Voters in District 4 are spoiled for choice. Almost all of these candidates might win our sole endorsement if in certain other districts. In this race, it’s almost a given to support more transit, bike lanes, and upzoning single family neighborhoods. To be excellent in this race, candidates have to show both relevant political experience and a commitment to transit and land use in particular.


Cathy Tuttle

Cathy Tuttle has decades of experience managing the planning and successful construction of public works projects. After her city career, she founded and directed Seattle Neighborhood Greenways, who we can thank for the 20 mph speed limit on most streets.

She proposes to institute “climate notes”, similar to fiscal notes, analyzing the climate impact of every proposed city project. She is a housing construction hawk, including her call to re-legalize micro-housing. She wants more dedicated bus lanes and 24-hour bus service, and is as unsympathetic to a “windshield perspective” as can be.

Shaun Scott

Shaun Scott is a socialist with a streak of transit geekdom — see his 4-part series on Forward Thrust last year. We think he could help bring the social justice coalition in this city to prioritize things like upzones and bus lanes.

Joshua Newman

Joshua Newman is a former president of Seattle Subway. As one might expect, his platform emphasizes the bus priority and upzones at the core of our agenda for the city. We trust him more than any other candidate to resist neighborhood interests that oppose these measures. His favored revenue source is a higher downtown parking tax, which is about as good as it gets. Furthermore, Seattle Subway (unlike STB) does real retail politics, a useful training ground for the act of building support in the real world.

Emily Myers

Emily Myers is a scientist who is emphasizing climate change in her campaign. She was one of the architects of the City’s “Green New Deal” and has built an impressive array of endorsements, so she’ll hit the ground running.

She wants progressively-structured congestion pricing to fund transit. She wants to expedite ST3 and ST4. She also wants to complete the Bicycle Master Plan, using data to prioritize which arterials need protected bike lanes most urgently.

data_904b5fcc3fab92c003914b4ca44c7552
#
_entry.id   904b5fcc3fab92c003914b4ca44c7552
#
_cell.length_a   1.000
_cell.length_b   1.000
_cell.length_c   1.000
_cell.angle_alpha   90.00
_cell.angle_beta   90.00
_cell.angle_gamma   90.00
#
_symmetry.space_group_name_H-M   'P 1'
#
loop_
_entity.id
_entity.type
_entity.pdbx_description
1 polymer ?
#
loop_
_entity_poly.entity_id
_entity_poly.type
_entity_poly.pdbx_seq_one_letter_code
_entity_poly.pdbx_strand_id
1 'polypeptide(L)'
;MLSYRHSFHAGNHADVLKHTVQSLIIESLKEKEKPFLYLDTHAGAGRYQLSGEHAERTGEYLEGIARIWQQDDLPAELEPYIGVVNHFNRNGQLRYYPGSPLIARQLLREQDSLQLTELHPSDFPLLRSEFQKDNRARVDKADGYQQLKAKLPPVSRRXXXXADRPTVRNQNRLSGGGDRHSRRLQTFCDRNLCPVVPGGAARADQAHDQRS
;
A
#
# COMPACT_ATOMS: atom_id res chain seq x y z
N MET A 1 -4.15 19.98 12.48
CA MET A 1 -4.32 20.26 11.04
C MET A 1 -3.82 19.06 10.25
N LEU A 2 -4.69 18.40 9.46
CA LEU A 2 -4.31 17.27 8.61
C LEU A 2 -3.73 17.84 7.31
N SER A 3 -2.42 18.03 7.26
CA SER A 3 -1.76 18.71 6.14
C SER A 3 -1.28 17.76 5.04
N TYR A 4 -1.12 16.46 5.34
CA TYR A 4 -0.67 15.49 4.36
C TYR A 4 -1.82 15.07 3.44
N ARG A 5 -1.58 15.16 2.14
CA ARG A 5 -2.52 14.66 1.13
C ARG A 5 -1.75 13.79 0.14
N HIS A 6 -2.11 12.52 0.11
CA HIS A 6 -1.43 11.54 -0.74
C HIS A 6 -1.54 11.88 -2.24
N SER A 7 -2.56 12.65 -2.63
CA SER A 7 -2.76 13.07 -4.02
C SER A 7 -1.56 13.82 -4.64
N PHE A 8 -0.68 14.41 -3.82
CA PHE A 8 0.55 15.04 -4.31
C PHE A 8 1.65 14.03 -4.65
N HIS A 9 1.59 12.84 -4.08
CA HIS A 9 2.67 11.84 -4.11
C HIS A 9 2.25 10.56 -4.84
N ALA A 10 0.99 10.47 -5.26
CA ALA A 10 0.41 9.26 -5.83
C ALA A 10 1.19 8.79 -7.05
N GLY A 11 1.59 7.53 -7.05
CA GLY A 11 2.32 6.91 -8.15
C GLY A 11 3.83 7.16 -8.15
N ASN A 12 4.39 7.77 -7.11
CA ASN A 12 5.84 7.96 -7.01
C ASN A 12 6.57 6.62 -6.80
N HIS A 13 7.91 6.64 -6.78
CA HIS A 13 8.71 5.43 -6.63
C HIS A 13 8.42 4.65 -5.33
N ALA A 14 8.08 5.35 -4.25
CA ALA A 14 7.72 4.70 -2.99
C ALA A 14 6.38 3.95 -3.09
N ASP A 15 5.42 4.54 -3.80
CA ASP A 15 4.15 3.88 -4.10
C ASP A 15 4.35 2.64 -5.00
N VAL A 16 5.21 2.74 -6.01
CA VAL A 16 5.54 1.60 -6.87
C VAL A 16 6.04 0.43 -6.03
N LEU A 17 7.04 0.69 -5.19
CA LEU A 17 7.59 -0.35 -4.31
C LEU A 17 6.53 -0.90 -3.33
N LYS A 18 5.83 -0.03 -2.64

Going through the individual lightning-round responses would be a bit tedious. You know where we stand, and can see the answers yourself. Suffice it to say that Heidi Stuber and Sasha Anderson had answers that were a cut above the next tier of candidates and show a bit more political sophistication. And yet, they are not as deeply committed to our issues as the candidates above.


Frank Krueger, Ethan Hunter, and Beth Mountsier have basically correct core values, the occasional difference with us on second-tier transportation and land use questions, and no evidence of particular transportation chops or political organizing skills to indicate they’ll have much impact on the Council.


Even Alex Pedersen brings decades of relevant expertise and talent to this field. But he disagrees with the rest of the field in so many important ways. He is easily the most allied in this field with neighborhood interests opposed to upzoning and non-SOV right-of-way priority.

Pedersen is hiding behind a meaningless slogan of “Accountability”. He used to write a neighborhood blog, and then shut it down, with the result that those not on his email list wouldn’t see his posts opposing the Sound Transit 3 and Move Seattle ballot measures. (Thank you to Erica Barnett for breaking that story.) He is also the only candidate who didn’t show up to the MASS forum, so he avoided getting answers to a lot of tough questions on the record. The paper trail corroborates his stealth opposition to most of our agenda.

The Seattle Transit Blog Editorial Board currently consists of Martin Duke, Frank Chiachiere, and Brent White.

23 Replies to “Seattle District 4 candidate ratings”

  1. Thank you for getting your District 4 article out before my ballots showed up!

    Given the top-two nature of the primary, it would be good to have some sense of who has some basic momentum out of the Excellent candidates. Is there any data on this yet? I kind of suspect Pedersen is going to sneak into one of the two spots, since he has the neighborhood advocate lane sewn up.

      1. By that measure, it looks like 3 of the 4 “Excellent” candidates are viable in the primary (Tuttle, Scott, and Myers). It makes me wish that we could have more than 1 of them on the city council.

      2. Thanks for the link. Interesting numbers. Pederson has raised the most money, but he is fourth in terms of contributors. Myers, Scott and Tuttle (all of whom have Excellent rankings here) are above him.

        Worth noting is that Scott picked up The Stranger endorsement, and to me is the odds on favorite to win the race. The Stranger also liked Myers and Tuttle (calling them compelling) while clearly endorsing Scott. The Seattle Times endorsed Pedersen (naturally). My guess is Steve is right, and Pedersen gets past the primary, as folks on the other side split their vote (or just give all of their support to Scott). Although if the contributions are any sign, Myers may edge out Pedersen and make it to the general.